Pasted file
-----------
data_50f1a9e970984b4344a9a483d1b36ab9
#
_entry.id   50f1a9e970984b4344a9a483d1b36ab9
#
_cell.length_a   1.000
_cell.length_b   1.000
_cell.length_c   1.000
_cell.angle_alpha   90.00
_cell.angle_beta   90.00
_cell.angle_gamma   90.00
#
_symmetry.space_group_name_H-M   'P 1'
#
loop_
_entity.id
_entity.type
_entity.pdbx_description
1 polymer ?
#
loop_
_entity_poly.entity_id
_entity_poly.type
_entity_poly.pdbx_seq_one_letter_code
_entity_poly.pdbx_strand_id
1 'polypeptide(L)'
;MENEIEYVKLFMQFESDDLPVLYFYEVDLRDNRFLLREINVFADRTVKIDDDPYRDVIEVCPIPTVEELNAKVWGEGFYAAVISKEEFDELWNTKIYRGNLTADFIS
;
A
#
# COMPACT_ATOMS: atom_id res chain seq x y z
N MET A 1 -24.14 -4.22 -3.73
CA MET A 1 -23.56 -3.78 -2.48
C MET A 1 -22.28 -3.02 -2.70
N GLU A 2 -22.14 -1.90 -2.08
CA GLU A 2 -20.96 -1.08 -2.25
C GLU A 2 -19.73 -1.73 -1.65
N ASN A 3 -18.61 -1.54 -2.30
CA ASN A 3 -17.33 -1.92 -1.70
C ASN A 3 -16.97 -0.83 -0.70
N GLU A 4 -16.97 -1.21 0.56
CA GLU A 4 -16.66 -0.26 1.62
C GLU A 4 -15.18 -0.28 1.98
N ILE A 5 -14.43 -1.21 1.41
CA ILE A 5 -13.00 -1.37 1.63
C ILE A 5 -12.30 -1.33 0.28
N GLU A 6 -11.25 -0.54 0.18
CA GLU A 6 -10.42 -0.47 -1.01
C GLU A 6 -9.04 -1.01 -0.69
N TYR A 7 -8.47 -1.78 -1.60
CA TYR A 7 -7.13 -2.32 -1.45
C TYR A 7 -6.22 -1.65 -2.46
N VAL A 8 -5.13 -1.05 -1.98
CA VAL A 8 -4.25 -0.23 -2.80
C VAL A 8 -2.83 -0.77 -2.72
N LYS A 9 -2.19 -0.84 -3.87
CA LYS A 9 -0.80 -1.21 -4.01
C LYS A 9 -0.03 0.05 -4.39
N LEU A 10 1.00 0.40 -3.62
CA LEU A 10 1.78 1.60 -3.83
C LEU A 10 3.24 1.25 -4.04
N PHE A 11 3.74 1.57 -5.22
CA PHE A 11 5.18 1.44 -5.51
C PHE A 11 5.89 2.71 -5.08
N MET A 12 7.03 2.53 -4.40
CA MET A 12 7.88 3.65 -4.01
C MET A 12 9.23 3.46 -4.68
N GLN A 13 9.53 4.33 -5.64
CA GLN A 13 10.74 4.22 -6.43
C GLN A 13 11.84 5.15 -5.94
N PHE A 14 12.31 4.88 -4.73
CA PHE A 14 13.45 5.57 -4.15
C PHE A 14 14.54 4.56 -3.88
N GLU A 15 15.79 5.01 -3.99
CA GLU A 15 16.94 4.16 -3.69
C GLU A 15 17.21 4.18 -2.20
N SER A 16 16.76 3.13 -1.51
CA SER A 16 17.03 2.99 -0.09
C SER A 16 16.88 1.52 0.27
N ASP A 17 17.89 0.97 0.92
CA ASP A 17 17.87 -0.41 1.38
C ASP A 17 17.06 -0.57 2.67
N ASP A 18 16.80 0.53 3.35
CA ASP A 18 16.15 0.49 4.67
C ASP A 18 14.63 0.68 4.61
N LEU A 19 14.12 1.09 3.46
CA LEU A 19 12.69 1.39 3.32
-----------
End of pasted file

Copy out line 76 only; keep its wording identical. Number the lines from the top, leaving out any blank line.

N SER A 16 16.76 3.13 -1.51